Wednesday, February 13, 2013

EDITORIAL >> Best, worst in legislature

Arkansas legislators who oppose the expansion of the state’s Medicaid program for the working poor would rather put an added burden on small businesses and hospitals that can least afford another tax hike.

Yet these same legislators continue to waste millions of dollars of taxpayers money with questionable expenses. In addition to the personal perks, such as charging the state rent for their offices in their homes and businesses, dozens of lawmakers have given themselves gold-plated health-insurance programs that they would deny their fellow Arkansans.

Fifty-two of 100 members of the Arkansas House of Representatives and 21 of 35 state senators think they are entitled to a benefit normally reserved for full-time state employees. They are abusing the system by electing to be on the state health-insurance program.

As for their personal expense account, it was reported Sunday in the Arkansas Democrat Gazette that these part-time legislators have been racking up millions in per diem, mileage and expenses: $3.87 million last year and $5.06 million in 2011. The worst offender was former Sen. Randy Laverty (D-Jasper), who charged us, as taxpayers, $52,894 for travel out of state and to state meetings, expenses and per diem.

It must be pretty nice to get that on top of their annual salaries for basically a three-month job. Laverty, it goes without saying, now has a cushy state job.

Lawmakers earn $15,866 except the House speaker and Senate president pro tempore, who get $17,771.

Even our senators have been racking up the dole. The local rank-and-file public servants don’t earn anything near the $40,747 that Sen. Eddie Joe Williams (R-Cabot) sought in 2012 reimbursements, including $2,021.37 for a June energy conference in St. John’s in Newfoundland, Canada. That must have been a nice little vacation from the heat of Arkansas. What did they really learn there?

Perhaps our legislators can explain their reimbursements.

What did Republican Sen. Jonathan Dismang (R-Searcy) submit for his $37,274?

At least the local members of the House of Representatives are on the bottom end of the reimbursement list. House Speaker Davy Carter (R-Cabot) had submitted only $7,050 for reimbursement by the time the list was complied. Rep. Mark Perry (D-Jacksonville) had $8,979 and Rep. Jane English (R-North Little Rock) $10,147.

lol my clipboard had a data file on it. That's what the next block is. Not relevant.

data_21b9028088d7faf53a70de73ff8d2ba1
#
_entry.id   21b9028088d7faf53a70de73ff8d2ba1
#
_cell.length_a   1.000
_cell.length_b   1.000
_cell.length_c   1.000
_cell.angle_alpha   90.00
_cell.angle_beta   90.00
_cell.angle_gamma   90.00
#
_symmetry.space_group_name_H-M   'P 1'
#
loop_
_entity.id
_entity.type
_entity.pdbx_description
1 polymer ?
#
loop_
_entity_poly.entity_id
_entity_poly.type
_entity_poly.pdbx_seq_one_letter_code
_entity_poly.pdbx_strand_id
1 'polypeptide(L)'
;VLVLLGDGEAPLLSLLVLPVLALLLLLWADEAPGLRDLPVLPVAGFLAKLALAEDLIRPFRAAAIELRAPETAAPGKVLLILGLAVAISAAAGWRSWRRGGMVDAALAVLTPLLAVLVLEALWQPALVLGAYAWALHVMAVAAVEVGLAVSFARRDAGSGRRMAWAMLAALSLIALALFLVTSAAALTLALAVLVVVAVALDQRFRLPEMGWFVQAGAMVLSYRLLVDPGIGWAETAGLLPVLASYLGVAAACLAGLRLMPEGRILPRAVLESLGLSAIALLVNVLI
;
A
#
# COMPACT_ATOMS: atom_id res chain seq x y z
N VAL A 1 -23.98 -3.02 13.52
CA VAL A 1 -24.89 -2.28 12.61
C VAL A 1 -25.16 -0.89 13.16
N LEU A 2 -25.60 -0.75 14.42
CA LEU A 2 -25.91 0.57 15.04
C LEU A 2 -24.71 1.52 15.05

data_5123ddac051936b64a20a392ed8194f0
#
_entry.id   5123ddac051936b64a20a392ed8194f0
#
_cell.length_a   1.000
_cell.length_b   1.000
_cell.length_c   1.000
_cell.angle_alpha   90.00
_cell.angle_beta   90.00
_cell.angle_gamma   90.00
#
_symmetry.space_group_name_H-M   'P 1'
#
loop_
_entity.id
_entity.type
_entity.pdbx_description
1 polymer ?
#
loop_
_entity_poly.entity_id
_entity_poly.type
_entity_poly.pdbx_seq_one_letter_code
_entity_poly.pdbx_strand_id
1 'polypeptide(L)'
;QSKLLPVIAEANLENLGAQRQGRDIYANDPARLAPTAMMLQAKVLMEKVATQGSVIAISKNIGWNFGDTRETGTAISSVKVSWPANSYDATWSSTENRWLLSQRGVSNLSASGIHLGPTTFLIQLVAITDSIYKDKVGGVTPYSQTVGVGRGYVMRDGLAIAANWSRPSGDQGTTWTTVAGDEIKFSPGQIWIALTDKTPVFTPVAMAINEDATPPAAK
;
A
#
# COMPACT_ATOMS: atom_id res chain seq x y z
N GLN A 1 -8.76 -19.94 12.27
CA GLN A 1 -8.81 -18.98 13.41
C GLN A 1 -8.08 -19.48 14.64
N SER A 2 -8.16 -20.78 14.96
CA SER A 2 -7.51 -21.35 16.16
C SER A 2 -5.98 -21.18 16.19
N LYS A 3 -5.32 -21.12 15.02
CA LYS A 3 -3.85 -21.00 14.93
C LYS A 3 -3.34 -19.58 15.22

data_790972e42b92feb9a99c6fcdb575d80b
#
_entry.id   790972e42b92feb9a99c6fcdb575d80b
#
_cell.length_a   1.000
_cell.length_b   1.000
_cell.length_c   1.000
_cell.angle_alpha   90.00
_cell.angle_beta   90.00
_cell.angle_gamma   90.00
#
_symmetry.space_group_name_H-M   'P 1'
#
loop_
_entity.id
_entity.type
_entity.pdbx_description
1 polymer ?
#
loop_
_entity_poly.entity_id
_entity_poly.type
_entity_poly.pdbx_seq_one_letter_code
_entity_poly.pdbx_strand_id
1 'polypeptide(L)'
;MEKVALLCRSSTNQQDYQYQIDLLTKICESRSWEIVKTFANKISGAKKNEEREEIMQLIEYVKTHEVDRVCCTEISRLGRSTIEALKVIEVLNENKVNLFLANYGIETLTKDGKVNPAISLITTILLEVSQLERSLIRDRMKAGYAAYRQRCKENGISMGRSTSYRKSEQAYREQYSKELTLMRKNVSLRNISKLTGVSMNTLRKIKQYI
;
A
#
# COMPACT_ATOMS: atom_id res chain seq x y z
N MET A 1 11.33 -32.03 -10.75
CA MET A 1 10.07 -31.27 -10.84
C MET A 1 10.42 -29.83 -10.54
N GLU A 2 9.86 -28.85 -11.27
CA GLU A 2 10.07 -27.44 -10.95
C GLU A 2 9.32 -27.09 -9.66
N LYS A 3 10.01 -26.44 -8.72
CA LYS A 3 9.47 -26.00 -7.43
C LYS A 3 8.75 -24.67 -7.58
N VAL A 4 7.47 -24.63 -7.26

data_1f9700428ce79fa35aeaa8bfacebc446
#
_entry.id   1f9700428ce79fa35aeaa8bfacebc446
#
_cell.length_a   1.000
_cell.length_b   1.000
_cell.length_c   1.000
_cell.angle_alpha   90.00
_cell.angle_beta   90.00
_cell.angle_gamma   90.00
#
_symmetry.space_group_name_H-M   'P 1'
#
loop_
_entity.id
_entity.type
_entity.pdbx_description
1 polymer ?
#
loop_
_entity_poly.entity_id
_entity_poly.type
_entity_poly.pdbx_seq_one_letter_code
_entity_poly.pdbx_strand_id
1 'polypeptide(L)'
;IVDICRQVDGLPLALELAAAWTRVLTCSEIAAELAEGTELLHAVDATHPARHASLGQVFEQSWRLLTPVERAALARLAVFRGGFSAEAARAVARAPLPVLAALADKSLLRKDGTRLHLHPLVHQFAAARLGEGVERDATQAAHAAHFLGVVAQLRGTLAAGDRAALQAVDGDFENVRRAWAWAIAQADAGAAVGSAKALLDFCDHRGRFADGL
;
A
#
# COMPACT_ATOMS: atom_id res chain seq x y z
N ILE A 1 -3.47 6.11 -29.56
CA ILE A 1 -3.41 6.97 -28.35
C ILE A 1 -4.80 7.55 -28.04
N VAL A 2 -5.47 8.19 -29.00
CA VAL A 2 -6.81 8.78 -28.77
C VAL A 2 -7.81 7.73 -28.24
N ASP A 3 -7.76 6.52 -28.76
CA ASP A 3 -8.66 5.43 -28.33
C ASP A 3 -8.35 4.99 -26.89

Rep. John Edwards (D-North Little Rock) and former Sen. Ruth Whitaker (R-Cedarville) did even better: They claimed zero expenses last year. They belong on our honor roll of true public servants.

Upon hearing of expense account abuse and other monkey business, we thought state voters really ought to impose tougher term limit controls, reducing the number of years legislators could serve. Instead of letting them serve three terms in the House and two terms in the Senate, why not limit legislators to two terms in the House and one in the Senate? Four years and they’re out.

Additionally, legislators should not be appointed agency directors and on boards as soon as they leave office. Make them ineligible for at least as many years that they have served in the Legislature. The same thing would apply for jobs as lobbyists. The Legislature shouldn’t serve as a revolving door to corporate jobs or to political patronage.

Former Sen. Gilbert Baker of Conway is the latest political insider to move from the Capitol to a cushy job as lobbyist for the University of Central Arkansas in his home town. The former music teacher will make $132,000 a year to ask his erstwhile colleagues for more money for UCA, a public institution that has a record of hiring well-connected politicians — remember Lu Hardin and Allen Meadors? — who will always spend lavishly on themselves and their inner circle until the law makes them stop.

Sadly, we can have the toughest term limits, but many of these folks just keep going through the revolving door and getting on the public payroll as if these weren’t hard times enough. A recession? They never heard of it.